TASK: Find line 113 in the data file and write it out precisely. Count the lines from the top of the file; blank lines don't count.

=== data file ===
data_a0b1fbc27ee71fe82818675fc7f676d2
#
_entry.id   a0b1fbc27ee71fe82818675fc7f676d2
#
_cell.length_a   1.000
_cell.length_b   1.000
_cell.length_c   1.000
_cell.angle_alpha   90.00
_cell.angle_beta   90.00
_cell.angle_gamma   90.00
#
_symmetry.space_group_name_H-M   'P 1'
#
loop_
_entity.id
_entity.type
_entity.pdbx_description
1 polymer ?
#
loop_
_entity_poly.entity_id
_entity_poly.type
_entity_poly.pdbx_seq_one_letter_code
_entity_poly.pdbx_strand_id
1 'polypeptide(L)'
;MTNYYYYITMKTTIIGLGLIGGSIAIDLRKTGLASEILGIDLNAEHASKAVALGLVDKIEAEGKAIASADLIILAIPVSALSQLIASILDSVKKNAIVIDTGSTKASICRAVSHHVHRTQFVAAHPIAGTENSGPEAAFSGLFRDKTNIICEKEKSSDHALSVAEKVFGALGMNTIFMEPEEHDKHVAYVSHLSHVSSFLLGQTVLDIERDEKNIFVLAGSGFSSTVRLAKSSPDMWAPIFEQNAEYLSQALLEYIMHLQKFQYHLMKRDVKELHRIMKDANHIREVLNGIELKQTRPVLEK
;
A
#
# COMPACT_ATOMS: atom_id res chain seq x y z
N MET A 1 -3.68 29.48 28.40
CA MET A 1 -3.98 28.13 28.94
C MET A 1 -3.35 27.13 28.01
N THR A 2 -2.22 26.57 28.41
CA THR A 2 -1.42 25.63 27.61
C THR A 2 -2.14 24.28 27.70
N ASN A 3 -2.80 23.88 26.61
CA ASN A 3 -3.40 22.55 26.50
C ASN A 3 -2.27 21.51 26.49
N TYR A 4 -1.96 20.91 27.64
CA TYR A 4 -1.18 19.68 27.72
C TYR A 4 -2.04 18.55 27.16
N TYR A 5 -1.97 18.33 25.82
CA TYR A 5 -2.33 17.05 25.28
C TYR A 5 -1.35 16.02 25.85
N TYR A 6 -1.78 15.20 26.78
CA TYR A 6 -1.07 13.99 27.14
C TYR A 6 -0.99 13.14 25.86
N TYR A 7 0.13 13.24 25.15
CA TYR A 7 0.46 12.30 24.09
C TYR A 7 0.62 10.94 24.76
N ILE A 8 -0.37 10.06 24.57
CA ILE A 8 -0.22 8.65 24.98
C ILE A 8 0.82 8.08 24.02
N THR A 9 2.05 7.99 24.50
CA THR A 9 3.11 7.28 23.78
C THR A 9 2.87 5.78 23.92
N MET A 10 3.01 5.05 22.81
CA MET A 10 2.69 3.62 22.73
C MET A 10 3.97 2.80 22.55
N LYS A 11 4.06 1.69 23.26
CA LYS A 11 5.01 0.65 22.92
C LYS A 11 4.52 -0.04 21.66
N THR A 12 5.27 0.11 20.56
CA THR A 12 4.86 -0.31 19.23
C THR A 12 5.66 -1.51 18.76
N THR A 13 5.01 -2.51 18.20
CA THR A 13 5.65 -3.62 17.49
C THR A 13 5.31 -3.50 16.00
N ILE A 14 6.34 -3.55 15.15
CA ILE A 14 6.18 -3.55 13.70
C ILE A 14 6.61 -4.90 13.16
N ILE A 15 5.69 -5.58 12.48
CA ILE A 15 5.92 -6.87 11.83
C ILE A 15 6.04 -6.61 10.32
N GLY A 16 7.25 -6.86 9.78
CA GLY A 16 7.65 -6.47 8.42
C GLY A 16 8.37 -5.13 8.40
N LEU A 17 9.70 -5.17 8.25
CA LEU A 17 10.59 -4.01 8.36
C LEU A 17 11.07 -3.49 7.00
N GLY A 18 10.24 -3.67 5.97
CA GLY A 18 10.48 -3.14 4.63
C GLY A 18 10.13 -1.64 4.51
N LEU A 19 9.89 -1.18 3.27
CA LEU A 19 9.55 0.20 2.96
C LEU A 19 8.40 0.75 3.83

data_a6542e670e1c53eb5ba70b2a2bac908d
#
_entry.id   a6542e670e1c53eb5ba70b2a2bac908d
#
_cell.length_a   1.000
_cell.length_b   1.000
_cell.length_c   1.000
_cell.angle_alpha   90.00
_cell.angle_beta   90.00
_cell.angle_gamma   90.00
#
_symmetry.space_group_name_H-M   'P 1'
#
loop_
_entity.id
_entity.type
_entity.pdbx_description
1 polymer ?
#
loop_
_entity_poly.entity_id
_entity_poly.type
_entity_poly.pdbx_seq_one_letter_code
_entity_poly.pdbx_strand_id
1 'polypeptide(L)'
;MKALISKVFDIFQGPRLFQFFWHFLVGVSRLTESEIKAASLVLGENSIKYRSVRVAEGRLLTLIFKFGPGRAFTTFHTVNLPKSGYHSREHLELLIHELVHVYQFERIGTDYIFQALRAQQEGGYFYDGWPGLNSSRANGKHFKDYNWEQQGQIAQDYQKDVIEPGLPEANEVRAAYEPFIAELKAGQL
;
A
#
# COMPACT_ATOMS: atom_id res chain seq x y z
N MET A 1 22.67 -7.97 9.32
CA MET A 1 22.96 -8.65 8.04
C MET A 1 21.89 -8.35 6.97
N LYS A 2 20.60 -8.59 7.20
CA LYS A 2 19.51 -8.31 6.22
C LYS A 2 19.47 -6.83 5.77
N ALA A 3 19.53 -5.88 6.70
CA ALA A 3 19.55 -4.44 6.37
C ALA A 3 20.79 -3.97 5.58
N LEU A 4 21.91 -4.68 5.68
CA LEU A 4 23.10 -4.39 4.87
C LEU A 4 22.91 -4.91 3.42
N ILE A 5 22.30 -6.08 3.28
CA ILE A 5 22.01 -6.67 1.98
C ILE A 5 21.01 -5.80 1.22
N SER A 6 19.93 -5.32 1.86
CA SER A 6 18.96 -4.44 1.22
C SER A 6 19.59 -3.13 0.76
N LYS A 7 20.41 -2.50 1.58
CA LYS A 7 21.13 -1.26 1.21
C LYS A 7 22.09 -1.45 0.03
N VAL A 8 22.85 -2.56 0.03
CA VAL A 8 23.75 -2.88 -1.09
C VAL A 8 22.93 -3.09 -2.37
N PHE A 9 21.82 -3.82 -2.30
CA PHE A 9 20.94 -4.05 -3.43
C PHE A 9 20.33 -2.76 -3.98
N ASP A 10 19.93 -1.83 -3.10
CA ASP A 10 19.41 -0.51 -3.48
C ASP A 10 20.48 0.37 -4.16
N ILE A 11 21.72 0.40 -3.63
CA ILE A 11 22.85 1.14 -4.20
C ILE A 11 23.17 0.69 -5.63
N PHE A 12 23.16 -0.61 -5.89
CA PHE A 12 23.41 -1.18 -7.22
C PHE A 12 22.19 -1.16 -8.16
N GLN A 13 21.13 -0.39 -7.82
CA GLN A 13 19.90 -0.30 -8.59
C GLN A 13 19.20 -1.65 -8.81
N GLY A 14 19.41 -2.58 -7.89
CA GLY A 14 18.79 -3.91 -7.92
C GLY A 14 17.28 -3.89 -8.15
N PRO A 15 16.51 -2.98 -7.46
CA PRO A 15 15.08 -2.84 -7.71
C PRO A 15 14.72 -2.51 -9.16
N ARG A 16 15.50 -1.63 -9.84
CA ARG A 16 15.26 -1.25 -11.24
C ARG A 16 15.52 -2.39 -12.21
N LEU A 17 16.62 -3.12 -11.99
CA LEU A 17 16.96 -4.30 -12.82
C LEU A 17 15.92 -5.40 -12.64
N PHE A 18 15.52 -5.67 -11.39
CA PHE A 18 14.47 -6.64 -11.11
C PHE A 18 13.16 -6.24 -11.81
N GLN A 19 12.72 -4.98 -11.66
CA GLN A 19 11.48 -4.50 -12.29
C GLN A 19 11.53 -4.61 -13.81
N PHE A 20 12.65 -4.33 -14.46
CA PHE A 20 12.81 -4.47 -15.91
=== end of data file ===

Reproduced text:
;MKALISKVFDIFQGPRLFQFFWHFLVGVSRLTESEIKAASLVLGENSIKYRSVRVAEGRLLTLIFKFGPGRAFTTFHTVNLPKSGYHSREHLELLIHELVHVYQFERIGTDYIFQALRAQQEGGYFYDGWPGLNSSRANGKHFKDYNWEQQGQIAQDYQKDVIEPGLPEANEVRAAYEPFIAELKAGQL